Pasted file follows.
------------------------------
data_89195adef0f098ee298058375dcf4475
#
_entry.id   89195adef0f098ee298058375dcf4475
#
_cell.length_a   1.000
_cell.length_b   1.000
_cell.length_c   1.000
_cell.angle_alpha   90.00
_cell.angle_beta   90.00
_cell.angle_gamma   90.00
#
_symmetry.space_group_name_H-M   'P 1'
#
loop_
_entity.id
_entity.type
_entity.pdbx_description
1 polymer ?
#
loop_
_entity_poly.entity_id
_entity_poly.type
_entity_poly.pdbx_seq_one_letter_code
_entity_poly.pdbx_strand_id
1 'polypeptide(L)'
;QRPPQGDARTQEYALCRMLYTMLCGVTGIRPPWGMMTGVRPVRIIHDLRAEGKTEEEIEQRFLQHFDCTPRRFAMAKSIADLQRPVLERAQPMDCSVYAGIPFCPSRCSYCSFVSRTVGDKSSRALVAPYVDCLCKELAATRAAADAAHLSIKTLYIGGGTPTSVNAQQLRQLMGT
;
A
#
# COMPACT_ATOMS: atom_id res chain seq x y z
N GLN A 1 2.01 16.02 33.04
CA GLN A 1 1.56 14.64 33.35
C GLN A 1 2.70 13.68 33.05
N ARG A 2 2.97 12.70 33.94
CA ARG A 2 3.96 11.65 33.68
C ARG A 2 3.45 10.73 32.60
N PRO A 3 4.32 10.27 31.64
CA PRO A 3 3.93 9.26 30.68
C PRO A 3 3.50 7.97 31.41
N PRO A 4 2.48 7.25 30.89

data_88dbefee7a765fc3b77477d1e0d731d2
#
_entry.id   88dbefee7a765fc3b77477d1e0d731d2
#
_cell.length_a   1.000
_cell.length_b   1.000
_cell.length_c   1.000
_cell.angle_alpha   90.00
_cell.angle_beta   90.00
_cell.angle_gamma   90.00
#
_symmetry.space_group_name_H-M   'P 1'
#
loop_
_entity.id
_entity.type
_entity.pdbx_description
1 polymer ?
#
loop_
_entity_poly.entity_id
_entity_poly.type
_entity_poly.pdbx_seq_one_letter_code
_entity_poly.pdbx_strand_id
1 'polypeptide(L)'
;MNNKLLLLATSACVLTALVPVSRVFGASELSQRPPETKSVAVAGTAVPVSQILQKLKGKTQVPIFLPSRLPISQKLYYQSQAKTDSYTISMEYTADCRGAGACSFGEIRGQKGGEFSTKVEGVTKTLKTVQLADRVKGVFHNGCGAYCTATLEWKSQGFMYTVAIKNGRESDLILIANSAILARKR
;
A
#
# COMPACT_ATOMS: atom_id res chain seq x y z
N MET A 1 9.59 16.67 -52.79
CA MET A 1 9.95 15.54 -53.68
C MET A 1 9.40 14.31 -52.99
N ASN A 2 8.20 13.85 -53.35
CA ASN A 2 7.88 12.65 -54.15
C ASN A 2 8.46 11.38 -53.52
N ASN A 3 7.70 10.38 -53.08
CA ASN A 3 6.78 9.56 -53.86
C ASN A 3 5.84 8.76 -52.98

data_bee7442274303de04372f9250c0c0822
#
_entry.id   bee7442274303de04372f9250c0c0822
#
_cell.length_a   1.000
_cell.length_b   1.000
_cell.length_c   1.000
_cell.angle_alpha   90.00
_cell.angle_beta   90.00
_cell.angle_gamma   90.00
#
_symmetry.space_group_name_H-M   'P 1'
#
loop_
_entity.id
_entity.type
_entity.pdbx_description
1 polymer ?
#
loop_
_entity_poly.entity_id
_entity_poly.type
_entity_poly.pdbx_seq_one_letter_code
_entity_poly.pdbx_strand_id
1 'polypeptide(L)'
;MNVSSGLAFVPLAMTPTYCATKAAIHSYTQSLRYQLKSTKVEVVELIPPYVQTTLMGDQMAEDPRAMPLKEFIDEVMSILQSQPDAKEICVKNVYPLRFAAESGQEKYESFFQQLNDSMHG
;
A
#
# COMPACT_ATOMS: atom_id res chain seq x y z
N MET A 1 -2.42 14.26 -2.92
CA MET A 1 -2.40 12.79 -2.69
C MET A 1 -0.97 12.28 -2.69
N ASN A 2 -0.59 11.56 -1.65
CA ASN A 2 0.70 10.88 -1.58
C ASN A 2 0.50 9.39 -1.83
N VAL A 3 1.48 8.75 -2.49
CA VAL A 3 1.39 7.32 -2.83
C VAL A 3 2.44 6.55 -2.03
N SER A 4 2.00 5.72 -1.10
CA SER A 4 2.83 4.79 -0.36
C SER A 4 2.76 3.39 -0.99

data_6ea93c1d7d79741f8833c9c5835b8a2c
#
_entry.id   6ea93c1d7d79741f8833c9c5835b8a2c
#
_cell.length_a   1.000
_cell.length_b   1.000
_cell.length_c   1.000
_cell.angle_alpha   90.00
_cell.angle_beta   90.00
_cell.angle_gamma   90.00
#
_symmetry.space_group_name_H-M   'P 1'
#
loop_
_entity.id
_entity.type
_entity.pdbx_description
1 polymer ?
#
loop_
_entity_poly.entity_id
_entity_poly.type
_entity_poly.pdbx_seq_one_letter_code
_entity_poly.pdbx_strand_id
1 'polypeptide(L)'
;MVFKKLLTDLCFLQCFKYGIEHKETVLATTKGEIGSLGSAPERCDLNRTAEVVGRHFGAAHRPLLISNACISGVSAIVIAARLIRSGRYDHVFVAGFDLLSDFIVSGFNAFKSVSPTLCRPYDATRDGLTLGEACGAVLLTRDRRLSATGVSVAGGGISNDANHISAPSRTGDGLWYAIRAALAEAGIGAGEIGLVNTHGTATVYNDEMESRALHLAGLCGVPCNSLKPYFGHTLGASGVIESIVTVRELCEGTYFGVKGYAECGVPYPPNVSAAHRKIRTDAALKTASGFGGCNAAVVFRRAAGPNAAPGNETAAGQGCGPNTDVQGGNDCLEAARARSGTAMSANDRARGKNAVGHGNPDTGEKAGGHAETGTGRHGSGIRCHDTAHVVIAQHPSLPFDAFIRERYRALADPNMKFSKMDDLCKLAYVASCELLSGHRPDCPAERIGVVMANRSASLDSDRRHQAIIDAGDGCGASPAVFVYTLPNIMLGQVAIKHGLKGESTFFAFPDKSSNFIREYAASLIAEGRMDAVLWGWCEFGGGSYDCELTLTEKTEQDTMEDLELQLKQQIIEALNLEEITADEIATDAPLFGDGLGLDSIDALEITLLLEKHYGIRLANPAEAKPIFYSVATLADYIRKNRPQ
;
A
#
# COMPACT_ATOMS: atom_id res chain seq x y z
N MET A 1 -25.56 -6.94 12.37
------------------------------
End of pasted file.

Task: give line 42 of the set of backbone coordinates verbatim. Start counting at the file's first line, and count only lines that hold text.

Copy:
#